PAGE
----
6
neeno
27d

Don't you love when there's a teeny tiny little bug in your code that's not very important but you want to get fixed because you're a perfectionist so you start inserting log statements and it magically fixes itself and stays fixed even after removing the log statements? So now you have to live in constant fear that the bug will appear again and you will never be able to fix it.

Abfjancnancnamxhajd fuck this, fuck js, fuck webpack. It was probably a fucking cache issue but who knows, fuck everything.

Comments
  • 1
    Aren't you testing with cache disabled? Otherwise how can you have reproducible conditions...
  • 3
    My C++ IDE has two separate Run buttons. One is a "compile and run" button. The other is the "just run again" button for debugging. They are in separate locations. I have to imagine someone at some time wondered why their changes didn't do anything when they were pressing the "run again" button.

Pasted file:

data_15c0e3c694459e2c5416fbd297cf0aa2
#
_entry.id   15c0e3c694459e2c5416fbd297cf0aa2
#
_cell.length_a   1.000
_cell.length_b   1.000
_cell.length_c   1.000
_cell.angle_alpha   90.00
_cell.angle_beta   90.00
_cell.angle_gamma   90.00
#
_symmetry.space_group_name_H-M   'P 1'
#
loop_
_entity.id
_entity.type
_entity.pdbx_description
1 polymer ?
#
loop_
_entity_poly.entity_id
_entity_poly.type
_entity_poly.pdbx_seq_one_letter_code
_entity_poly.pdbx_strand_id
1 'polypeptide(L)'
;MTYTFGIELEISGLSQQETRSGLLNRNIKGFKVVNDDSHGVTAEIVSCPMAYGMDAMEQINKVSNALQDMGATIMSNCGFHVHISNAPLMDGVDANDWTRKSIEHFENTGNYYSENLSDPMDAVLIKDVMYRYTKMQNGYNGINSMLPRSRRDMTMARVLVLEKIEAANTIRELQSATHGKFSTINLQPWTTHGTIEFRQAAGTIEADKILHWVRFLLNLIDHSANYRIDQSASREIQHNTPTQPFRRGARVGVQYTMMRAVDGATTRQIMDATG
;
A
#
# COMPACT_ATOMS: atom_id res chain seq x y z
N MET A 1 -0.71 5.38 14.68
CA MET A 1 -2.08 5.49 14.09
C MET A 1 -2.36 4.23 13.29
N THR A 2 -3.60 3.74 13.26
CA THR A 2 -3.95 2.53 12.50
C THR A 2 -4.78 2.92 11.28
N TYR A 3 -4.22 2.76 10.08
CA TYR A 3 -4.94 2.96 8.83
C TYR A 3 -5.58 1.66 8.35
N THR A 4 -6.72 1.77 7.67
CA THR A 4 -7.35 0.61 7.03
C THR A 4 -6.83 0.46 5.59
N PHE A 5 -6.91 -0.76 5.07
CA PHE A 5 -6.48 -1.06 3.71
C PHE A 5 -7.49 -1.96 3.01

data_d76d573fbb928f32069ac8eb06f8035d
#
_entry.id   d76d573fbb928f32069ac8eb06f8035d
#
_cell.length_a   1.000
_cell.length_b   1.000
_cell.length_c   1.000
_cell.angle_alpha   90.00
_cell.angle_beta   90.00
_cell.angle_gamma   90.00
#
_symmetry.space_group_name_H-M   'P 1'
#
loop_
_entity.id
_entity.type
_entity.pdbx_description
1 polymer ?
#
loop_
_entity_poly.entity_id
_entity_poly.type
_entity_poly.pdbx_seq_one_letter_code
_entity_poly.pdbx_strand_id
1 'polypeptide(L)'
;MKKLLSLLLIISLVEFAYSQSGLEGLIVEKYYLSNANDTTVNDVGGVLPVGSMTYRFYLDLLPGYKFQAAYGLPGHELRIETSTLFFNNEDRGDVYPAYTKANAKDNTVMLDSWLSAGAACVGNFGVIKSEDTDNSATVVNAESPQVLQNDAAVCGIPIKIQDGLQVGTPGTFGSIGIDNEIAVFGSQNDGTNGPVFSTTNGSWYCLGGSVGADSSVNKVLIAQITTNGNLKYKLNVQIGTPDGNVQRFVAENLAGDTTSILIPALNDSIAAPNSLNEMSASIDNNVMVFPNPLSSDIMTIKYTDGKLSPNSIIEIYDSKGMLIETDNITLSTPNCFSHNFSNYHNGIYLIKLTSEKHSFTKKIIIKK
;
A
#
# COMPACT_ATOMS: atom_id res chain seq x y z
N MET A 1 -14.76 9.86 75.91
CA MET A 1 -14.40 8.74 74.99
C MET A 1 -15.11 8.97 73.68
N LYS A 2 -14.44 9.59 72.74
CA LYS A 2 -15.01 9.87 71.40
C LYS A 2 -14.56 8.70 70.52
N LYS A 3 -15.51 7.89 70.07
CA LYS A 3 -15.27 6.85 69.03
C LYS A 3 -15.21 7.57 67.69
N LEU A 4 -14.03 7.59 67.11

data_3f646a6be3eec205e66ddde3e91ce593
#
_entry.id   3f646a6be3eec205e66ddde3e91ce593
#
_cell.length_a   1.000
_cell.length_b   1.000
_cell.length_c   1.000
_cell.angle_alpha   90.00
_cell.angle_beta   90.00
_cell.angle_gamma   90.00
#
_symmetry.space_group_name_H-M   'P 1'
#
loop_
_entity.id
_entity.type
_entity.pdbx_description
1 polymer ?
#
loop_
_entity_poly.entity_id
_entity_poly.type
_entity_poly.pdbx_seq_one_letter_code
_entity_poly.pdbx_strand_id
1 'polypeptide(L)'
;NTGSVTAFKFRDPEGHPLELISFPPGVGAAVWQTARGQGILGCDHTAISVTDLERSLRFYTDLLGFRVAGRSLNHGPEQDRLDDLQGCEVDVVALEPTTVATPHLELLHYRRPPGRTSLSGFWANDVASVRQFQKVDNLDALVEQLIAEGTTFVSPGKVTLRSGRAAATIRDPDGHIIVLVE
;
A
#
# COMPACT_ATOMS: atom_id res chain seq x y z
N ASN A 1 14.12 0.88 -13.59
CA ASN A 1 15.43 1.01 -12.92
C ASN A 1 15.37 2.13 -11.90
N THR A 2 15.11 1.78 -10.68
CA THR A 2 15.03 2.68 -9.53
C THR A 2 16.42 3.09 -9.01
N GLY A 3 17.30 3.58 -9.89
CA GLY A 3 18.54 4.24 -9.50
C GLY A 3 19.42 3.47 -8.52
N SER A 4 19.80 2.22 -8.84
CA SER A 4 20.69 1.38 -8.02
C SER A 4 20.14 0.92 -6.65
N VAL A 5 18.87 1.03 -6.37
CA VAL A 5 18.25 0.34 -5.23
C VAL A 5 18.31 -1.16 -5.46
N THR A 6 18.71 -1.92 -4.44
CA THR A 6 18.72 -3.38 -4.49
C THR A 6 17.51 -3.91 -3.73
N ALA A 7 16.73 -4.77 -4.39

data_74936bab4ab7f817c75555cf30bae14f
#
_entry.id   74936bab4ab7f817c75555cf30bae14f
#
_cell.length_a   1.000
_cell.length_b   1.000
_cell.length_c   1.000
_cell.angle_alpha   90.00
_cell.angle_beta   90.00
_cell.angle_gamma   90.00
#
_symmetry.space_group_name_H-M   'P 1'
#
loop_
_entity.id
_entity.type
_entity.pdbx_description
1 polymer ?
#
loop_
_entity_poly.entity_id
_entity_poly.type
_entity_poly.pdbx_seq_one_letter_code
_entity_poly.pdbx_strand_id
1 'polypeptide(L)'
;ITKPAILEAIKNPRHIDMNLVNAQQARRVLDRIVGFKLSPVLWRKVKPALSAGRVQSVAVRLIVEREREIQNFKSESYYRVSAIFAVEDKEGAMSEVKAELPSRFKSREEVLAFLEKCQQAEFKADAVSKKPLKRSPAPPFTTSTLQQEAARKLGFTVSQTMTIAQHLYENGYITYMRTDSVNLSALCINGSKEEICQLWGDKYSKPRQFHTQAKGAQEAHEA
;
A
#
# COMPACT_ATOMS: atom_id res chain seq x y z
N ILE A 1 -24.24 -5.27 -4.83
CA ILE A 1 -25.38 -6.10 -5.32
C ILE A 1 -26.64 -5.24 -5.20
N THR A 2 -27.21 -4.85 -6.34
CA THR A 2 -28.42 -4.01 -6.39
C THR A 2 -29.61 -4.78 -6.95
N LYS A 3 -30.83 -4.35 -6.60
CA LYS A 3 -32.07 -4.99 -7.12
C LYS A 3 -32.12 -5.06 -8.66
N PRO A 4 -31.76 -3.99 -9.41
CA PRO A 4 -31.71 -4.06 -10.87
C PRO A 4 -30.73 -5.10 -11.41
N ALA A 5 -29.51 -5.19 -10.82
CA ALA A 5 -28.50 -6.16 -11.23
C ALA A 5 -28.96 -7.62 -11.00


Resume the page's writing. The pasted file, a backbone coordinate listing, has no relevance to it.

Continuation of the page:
• 0
    @kamen yes but idk if webpack has some sort of cache which somehow got fucked up
  • 0
    @Demolishun I like the way intellij idea does it: when you click the run button, if there were any changes in the code it gets recompiled, if not the ide just runs the last build
  • 1
    @neeno If you're using webpack-dev-server and if my understanding is correct, it's the same as serving from the filesystem, but it does it from the RAM so it's faster to recompile. When I'm testing something, it's usually with DevTools open and with the 'Disable cache' checked in the Network pane.
  • 0
    @kamen yeah, I do the same. Since cache is always disabled when I have devtools open I can only imagine the problem resides either in webpack or vue.
  • 2
    @kamen sometimes testing without cache produce a completely different set of bugs, or no bugs.

    But you need the cache in production so testing without is meaningless.
  • 2
    Yes, and I hate it.

    Almost as much as when I change something that should not affect the bug but seems to do so.

    Not knowing why is torture.
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